If you want to see the justification for the attack on earth science from the point of view of one of the main authors, you can find it in Lamar Smith’s op-ed in The Hill. He argues that priorities must be set and “taxpayers’ dollars should be focused on national priorities. The progress of science in the United States as well as our future economic and national security depends on making smart investments in science and prioritizing research.” All other research ought to be funded by charities.

We can hope that one day Smith goes back and rereads Vannever Bush’s document describing the need and justification for the National Science Foundation. Here’s the rub: who knows best how to set the priorities?

Remember, the National Science Foundation (NSF) is not the R&D arm of industry, nor of the Defense Department. While there is a good argument for removing Engineering from NSF, within science, where will money yield the most good?  Here is what Bush recognized: you have no idea.  The researchers themselves are pursuing concepts they themselves might have no idea how to apply. And yet out of all this oft times comes advances that far more than pay back that initial investment.  The problem is recognizing the point where the marginal longterm return does not exceed the longterm value of the current investment. So, is it wise for Congress to plop itself down in the middle of this and say, we think you should study this and this and this and not that other stuff?

Realistically the answer is probably not.  Certainly it is within Congress’s role to determine how much of the federal budget should be spent on science, and it makes some sense to monitor that the money is being spent on science [though all too often the accounting measures imposed cost far more than any losses from theft or misuse]. While there is always a risk that scientists will avoid funding research that might challenge established concepts, it is even more likely that politicians will seek to fund research done in their district and desired by their corporate sponsors; judging from statements made by elect red representatives over the years, they are in fact far more likely to dismiss potentially game changing research as simply muddying what we know.

How about those philanthropists seeking to fill the holes?  Well, they also have agendas: they will fund stuff they are interested in, like SETI and a cure for a specific disease or to answer some question they are interested in or to support some political position they want supported.  World class research will rarely emerge from such chaos and overly directed research. (For instance, consider the discussion here).

Now to be fair, Smith is starting from an MIT report that he feels simply advocates for more spending across the board. But much of the MIT report itself is misguided and sends the wrong message (as is clear from the Smith op-ed): it says “hey, to solve this problem, invest here.” Look, in applied research, that is fine, and an awful lot of what is in that report is applied research, not basic research.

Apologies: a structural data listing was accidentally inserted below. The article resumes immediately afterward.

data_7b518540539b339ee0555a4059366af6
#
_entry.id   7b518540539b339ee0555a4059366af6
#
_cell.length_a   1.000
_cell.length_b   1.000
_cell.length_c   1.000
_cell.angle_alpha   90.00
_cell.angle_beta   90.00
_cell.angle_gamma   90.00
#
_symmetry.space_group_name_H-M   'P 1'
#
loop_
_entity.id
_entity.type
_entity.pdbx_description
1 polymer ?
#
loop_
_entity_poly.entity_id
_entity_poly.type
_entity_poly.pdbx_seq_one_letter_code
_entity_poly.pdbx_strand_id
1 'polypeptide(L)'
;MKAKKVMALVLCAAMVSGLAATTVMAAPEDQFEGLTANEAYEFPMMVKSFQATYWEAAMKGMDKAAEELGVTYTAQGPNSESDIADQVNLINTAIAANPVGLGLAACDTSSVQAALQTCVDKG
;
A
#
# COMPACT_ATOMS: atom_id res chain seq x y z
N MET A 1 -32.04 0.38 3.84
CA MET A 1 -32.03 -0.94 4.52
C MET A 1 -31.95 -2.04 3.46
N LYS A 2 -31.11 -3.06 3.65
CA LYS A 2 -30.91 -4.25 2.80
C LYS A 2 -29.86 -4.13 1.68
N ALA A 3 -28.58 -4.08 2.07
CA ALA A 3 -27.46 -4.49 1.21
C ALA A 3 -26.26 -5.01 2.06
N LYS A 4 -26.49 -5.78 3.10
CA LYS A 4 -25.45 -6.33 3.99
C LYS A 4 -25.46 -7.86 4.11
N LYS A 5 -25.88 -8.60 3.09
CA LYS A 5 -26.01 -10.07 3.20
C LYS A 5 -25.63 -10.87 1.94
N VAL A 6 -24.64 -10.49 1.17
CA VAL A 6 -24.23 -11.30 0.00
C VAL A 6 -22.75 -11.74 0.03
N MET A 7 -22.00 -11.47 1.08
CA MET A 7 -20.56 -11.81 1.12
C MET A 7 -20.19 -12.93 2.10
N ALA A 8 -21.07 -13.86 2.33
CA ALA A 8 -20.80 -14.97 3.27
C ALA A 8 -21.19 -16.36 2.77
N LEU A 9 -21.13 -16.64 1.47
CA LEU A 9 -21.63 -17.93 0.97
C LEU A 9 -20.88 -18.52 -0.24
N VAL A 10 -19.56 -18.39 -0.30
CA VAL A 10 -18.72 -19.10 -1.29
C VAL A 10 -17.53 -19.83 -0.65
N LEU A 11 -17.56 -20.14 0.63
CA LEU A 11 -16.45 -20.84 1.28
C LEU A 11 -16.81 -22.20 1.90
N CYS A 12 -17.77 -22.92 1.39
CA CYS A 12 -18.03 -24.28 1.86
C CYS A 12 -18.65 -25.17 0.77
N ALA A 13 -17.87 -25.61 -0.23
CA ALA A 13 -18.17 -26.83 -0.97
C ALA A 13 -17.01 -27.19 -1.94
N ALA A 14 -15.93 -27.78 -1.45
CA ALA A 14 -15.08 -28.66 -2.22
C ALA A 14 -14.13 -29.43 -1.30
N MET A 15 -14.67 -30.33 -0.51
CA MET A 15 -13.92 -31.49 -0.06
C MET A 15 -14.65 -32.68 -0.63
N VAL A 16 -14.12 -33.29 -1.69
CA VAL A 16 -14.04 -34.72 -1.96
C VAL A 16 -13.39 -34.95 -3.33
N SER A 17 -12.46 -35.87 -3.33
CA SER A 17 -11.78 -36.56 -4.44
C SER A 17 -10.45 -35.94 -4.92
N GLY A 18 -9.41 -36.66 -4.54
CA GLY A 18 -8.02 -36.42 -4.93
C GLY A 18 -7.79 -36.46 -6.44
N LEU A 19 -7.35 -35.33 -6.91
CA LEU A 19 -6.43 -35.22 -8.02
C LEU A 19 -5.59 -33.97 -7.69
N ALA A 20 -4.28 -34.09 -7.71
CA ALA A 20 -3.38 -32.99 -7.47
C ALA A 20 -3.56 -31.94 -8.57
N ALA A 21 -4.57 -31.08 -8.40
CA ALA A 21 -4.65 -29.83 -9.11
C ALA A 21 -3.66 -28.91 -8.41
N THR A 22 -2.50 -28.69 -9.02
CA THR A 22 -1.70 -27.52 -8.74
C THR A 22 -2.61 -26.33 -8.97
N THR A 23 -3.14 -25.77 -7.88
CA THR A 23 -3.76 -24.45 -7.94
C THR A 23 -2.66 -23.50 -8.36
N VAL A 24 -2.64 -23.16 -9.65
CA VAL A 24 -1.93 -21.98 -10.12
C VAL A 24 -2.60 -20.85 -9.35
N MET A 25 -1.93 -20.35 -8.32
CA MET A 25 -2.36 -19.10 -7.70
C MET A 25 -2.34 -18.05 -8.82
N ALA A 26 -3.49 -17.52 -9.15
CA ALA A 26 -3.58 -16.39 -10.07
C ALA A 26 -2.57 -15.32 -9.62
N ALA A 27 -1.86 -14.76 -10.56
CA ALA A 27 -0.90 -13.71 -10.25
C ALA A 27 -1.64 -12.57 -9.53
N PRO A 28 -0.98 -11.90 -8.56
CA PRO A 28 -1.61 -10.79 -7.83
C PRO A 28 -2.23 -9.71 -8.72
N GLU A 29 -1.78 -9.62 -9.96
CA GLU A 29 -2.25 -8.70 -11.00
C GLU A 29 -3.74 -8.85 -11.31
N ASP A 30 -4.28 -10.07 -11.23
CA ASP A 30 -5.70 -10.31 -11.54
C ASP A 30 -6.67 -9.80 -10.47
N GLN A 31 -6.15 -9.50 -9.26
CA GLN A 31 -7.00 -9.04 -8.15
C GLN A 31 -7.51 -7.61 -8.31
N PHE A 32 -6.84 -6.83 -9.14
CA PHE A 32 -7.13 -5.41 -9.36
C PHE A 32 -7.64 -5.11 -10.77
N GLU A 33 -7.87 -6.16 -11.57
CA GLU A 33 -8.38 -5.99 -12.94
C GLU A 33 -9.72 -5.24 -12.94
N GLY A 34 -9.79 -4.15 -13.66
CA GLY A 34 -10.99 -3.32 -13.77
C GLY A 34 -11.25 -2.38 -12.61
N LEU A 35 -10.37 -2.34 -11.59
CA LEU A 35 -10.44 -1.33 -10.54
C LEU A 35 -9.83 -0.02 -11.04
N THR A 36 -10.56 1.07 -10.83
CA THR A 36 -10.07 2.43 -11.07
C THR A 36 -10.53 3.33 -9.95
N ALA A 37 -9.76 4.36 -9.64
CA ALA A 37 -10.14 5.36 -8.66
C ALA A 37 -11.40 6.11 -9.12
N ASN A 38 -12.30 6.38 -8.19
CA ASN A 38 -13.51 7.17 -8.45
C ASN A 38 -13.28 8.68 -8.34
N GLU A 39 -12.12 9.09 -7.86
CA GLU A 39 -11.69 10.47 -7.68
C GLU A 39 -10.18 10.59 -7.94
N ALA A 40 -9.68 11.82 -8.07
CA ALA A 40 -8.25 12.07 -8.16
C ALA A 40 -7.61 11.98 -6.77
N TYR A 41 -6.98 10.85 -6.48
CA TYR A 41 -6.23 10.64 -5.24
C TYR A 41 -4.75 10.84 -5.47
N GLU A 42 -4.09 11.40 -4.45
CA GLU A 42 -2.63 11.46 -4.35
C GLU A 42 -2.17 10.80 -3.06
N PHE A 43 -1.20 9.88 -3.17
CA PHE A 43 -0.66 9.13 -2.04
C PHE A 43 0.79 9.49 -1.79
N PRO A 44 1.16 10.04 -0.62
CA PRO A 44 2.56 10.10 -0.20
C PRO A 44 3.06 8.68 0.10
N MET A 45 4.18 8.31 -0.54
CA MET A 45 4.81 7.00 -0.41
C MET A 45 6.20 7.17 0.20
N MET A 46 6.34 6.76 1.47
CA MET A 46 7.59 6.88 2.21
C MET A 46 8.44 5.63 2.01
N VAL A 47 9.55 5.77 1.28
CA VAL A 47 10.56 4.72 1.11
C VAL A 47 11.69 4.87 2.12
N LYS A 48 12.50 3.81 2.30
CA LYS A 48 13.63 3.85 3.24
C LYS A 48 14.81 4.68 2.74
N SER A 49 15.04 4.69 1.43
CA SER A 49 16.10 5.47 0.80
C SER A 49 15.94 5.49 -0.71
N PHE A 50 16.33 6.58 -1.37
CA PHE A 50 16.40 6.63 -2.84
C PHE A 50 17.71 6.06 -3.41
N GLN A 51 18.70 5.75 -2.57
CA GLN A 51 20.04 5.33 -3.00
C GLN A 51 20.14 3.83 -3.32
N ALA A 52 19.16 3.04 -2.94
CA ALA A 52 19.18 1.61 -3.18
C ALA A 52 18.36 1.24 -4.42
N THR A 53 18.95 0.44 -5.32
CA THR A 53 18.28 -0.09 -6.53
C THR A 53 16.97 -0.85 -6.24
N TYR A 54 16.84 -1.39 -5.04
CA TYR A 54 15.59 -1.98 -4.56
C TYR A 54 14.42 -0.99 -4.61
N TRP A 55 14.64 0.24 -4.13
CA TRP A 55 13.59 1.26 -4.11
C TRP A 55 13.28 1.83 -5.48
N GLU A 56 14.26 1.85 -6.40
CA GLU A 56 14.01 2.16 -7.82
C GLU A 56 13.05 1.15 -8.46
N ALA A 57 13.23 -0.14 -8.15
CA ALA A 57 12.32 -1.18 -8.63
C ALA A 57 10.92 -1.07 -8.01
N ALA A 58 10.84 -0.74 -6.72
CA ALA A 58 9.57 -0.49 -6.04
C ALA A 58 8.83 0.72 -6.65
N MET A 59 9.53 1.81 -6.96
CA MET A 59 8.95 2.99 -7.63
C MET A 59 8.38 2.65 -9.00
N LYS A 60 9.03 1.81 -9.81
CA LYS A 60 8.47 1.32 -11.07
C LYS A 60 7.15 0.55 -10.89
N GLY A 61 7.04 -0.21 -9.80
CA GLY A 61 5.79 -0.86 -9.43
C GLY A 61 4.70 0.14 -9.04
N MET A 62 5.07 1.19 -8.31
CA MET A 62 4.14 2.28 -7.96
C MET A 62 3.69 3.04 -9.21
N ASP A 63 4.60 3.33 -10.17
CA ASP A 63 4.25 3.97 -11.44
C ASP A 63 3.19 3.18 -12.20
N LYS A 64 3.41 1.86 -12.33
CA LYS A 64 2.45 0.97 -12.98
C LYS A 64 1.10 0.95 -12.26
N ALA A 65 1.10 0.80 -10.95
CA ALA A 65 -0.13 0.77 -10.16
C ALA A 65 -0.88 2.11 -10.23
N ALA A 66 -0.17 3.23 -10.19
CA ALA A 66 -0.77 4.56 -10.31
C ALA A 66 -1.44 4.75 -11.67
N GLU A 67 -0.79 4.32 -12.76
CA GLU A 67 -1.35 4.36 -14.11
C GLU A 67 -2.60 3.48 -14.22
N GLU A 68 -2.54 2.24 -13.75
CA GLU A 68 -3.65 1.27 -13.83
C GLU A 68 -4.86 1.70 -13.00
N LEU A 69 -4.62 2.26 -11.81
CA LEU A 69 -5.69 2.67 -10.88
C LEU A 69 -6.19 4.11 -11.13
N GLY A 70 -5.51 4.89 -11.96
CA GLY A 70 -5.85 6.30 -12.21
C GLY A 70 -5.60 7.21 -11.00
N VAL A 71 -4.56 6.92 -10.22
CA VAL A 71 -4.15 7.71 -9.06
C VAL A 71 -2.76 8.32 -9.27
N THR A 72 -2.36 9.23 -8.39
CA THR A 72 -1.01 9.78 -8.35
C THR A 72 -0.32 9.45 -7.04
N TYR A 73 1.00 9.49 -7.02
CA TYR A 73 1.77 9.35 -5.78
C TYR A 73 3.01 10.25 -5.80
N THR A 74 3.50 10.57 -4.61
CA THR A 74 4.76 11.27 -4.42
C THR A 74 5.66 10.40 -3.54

[We won’t spend much time on the “Funding is cut for lower priority areas, including social and behavioral science, redundant climate research, and subsidies for private companies. “–he never defends exactly what is redundant; coming a couple years after saying we don’t know enough to act, this is obviously justifying his desired action].

If you said in 1910, hey, the way to win a war 35 years from now is to conduct experiments on the structure of the atom, who would have agreed? The priorities would probably have been on improving chemical explosives or these new-fangled tank things or something like that.  Or saying that protecting airline passengers from terrorists might be achieved by understanding the fogging of film by certain rocks in a lab drawer. Yet it was research into things like radioactivity and theoretical physics that led to the Manhattan Project and the atomic bomb and exploration of high-energy radiation that led to X-ray systems to check baggage without rummaging through it.  Lists of the basic research roots of some major advances like Google and GPS can be found online from the ITIF thinktank and IUPAB, to name two.

For Congress to say, today, that they know where serendipity will strike is beyond ridiculous.  It is often the odd weed in the field and not the seeds you planted that will provide the most significant discoveries. Scientists on panels are more likely (but perhaps not likely enough) to water some of those weeds and tolerate the ones that will need to be pulled and disposed of.  Politicians? They are apt to plant a monoculture and enforce it with pesticides.

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  1. Why Tenure?: Geoscience Edition | The Grumpy Geophysicist - June 6, 2015

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